Players may wager on one or more answer choice as the potential winning answer. Players selecting the winning answer may be awarded in an amount equal to a product of the wager and the payout multiple and players selecting a losing answer may be penalized in the amount of their wager.
The method may also provide that the answer choices are player-generated answer choices.
In another general aspect, a question and answer game includes a playing surface having more than one answer position, each answer position having a strategic element with a risk/reward tradeoff such that selection of an answer choice at a particular answer position includes consideration of a risk/reward tradeoff of the strategic element.
Embodiments may include one or more of the above or following features. For example, the strategic element may include a payout multiple. There also may be seven answer positions arranged to receive each answer choice according to a numerical value from smallest answer choice to largest answer choice. The answer positions may have varying payout multiples, such as, for example, the first and seventh answer positions have a payout multiple of 4 to 1, the second and sixth answer positions have a payout multiple of 3 to 1, the third and fifth answer positions have a payout multiple of 2 to 1, and the fourth answer position has a payout multiple of 1 to 1. In another embodiment, a series of answer positions are configured to receive answer choices according to a numerical order from the smallest answer choice to the largest answer choice.
The game may have player cards configured to receive answer choices and player identifications, such as, for example, a color or a writeable surface. Poker chips may be used to keep track of player wagers and scores.
In a further general aspect, a computer program for processing by a computer to play a question and answer game includes a first code segment to display more than one answer choice to each question, a second code segment to assign a payout to each answer choice such that a more risky answer choice includes a higher payout and a less risky answer choice includes a lower payout, a third code segment to allow players to wager on one or more answer choice as the potential winning answer, a fourth code segment to determine the winning answer, a fifth code segment to award players that select the winning answer an amount equal to a product of the wager and the payout, and a sixth code segment to penalize players that put a wager on a losing answer in an amount of the wager. Embodiments may include one or more of the above features.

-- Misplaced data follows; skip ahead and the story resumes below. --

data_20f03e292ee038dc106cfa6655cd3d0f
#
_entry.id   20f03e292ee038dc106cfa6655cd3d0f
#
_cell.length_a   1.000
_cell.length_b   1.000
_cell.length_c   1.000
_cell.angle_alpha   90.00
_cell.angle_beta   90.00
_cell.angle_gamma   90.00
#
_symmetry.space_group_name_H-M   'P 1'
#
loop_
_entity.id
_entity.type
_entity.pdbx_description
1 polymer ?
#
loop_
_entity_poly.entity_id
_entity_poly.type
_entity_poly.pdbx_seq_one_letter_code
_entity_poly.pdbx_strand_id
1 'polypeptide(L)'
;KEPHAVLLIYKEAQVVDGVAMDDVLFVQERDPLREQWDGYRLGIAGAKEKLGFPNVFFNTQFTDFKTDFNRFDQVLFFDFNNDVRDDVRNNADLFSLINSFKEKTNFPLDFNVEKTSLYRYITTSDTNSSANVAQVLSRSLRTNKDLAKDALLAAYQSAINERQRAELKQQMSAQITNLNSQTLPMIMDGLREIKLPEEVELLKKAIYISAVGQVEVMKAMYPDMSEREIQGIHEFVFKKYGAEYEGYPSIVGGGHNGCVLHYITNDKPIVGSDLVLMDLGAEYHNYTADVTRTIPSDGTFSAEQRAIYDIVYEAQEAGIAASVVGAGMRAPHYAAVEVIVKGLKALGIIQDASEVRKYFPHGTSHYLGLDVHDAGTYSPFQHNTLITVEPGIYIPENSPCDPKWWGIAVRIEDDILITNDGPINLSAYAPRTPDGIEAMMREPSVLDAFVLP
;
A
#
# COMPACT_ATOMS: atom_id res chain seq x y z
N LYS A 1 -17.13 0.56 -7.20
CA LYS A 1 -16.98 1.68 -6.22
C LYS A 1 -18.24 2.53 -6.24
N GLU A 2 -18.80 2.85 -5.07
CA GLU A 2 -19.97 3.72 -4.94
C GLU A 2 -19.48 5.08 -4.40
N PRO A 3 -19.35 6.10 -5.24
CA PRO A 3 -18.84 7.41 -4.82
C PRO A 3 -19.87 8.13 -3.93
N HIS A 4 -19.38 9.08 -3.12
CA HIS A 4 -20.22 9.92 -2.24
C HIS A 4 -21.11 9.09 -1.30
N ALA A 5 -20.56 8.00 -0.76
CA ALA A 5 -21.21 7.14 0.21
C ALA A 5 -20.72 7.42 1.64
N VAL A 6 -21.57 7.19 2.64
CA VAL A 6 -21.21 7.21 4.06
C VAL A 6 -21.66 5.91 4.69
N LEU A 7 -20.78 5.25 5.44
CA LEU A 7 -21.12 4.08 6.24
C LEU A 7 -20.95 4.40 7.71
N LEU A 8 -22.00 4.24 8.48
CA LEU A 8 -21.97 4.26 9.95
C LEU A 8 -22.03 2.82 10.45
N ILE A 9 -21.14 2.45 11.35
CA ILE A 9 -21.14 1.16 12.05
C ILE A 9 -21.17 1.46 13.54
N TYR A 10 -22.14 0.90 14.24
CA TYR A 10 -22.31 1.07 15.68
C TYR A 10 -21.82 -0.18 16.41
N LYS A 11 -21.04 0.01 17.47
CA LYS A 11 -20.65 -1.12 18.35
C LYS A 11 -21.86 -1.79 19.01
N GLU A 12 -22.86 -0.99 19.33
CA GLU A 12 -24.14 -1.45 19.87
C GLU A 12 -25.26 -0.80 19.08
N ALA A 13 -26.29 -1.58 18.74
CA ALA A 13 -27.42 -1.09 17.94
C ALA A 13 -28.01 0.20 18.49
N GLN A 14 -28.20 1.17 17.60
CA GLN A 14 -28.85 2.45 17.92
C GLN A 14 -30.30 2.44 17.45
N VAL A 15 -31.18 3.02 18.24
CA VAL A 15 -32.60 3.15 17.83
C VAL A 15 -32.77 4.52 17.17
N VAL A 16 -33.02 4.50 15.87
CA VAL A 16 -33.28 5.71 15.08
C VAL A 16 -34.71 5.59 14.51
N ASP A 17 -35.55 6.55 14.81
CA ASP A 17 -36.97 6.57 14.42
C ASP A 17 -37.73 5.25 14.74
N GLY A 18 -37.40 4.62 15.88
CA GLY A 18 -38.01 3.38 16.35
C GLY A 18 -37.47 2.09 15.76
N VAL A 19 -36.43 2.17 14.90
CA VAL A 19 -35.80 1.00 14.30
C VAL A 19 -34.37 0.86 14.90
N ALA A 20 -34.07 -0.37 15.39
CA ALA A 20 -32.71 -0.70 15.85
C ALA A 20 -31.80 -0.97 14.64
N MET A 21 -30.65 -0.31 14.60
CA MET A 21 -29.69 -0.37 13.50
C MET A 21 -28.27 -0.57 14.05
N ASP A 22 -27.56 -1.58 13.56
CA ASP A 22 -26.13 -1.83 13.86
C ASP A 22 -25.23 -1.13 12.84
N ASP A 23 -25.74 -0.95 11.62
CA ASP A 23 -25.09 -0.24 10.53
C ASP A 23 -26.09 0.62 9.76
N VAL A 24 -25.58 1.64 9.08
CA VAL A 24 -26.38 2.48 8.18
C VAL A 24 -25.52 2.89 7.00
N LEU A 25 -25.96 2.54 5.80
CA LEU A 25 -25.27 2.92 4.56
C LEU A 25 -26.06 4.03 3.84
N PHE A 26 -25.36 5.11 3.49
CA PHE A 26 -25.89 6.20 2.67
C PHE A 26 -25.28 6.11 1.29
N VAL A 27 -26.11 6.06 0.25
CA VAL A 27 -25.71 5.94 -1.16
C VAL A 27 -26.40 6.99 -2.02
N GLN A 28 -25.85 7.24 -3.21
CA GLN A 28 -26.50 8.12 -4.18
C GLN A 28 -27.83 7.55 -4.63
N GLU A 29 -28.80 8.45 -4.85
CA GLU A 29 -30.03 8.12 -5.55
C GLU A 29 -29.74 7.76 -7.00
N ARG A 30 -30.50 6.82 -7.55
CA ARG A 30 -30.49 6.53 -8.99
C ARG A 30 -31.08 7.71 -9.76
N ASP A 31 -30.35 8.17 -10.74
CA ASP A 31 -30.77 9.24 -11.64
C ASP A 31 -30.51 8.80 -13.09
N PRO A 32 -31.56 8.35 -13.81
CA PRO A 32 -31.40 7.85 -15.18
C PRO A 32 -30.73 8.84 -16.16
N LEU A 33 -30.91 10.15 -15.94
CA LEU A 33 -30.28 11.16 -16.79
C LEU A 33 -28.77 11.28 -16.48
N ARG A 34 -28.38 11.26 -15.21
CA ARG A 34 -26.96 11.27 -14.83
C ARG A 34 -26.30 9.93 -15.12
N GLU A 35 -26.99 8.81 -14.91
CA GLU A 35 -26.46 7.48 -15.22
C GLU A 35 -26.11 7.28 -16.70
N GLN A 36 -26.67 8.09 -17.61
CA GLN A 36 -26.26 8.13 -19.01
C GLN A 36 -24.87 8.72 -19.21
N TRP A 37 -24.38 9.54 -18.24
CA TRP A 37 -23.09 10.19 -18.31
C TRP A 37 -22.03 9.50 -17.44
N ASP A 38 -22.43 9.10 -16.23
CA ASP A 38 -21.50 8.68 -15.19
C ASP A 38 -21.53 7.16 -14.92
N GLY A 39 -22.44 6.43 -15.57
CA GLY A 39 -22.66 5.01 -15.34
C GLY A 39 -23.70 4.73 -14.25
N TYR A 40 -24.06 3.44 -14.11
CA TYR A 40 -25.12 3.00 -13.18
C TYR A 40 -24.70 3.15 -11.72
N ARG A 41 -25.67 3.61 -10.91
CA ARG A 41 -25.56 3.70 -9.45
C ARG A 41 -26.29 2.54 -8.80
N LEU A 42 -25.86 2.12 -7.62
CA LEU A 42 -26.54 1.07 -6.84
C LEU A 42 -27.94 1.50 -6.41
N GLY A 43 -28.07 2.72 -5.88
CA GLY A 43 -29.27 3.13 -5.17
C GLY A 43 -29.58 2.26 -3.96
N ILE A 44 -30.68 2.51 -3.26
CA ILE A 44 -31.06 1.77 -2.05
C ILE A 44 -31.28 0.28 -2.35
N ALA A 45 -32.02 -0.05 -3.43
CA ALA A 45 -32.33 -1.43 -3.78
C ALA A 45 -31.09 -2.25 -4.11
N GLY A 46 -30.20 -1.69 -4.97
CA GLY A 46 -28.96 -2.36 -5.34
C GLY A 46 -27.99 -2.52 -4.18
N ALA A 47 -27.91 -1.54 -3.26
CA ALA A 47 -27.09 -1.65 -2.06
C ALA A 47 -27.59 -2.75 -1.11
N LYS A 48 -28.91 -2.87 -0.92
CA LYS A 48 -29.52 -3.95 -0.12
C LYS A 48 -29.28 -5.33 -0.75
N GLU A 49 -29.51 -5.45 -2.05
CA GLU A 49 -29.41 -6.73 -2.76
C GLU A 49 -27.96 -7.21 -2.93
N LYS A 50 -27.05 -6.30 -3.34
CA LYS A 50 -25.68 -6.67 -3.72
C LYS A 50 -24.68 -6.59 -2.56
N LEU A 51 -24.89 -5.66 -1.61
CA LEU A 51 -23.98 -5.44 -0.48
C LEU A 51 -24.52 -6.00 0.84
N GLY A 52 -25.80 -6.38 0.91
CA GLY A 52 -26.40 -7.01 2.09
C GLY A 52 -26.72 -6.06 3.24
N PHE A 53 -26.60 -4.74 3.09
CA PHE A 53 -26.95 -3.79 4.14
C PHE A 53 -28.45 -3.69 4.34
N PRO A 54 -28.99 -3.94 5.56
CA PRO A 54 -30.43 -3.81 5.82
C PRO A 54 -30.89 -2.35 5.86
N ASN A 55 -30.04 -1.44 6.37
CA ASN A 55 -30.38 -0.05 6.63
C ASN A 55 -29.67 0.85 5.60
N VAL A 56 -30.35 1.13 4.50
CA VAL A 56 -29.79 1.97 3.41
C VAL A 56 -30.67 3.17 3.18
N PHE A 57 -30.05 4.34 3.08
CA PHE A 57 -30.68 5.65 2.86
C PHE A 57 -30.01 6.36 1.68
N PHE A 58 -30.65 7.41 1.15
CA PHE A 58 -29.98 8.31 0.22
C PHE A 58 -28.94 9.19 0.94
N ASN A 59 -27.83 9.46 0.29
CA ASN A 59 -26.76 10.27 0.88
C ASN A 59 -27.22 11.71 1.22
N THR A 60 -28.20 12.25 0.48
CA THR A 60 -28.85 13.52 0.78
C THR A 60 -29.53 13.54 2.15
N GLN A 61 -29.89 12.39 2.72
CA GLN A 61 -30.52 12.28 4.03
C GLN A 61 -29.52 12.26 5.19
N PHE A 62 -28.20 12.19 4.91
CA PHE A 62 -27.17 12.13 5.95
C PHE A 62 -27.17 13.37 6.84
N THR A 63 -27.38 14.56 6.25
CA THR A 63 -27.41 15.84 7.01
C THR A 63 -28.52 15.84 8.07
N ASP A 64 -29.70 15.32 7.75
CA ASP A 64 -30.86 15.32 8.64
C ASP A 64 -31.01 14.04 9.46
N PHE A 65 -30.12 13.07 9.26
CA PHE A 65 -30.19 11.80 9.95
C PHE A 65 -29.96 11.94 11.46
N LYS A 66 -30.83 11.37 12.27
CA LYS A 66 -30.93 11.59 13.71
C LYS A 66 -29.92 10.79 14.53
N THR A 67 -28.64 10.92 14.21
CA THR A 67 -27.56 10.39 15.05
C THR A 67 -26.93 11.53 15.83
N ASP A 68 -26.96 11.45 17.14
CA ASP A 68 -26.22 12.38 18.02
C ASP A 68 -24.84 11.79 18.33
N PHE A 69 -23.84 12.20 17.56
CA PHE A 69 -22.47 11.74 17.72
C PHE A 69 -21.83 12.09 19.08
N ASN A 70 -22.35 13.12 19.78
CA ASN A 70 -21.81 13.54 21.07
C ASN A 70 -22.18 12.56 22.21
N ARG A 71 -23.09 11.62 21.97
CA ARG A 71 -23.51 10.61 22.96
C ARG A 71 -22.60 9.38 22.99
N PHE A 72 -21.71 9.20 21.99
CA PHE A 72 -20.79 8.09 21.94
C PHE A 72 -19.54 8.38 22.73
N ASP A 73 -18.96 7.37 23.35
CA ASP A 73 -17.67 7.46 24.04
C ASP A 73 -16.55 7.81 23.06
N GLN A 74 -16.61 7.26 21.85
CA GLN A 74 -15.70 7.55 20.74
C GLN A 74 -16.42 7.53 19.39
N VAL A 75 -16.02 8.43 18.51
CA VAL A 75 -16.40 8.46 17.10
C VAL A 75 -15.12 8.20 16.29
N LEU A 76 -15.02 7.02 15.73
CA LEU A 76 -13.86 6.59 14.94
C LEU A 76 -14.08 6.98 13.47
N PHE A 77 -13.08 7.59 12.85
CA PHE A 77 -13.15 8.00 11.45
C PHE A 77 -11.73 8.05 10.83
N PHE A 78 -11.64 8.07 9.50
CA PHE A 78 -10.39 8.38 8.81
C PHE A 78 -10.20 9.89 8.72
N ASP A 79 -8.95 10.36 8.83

In a board game utilizing the present invention players don't need to know the exact answer to win. Every player responds to each question and players may wager on any guess that they think is closest to being correct. Players use their knowledge of trivia, the interests of their friends, and/or the odds to help decide how to wager. The closest answer then pays out according to the odds on the playing surface.
Answer cards 26, 28, 30, 32, 34, 36, 38 with a dry erasable writing surface can be positioned on the answer positions 12-24. The players write their answers on the answer cards 26-38. All of the answers are numerical, allowing them to be arranged from smallest answer to largest answer from left to right. Players also receive chips (not shown) which are also positioned on the answer positions 12-24 to wager on the potential winning answer.
The answers are arranged from smallest answer to largest answer from left to right on the playing surface answer positions (step 106). The position on the playing surface determines the payout multiple for each answer. Since the median answer is generally most likely to be the winning answer in any group of answers to a random question, the answer occupying the center or fourth answer position 18 has the lowest payout multiple. Similarly, since the “outlying” answers are least likely to be the winning answer, the answers occupying the first and seventh answer positions 12, 24 have the highest payout multiple.
The players are prompted to wager on what they think is the winning answer (step 108). In one embodiment, the players are allowed to wager on one answer choice. In another embodiment, the players are allowed to wager on one or more answer choices. Each player places chips representing a point value on the anticipated winning answer. In placing a wager on an answer choice, the players are allowed to wager on any player answer as the winning answer and do not necessarily have to select the answer that they generated as the winning answer.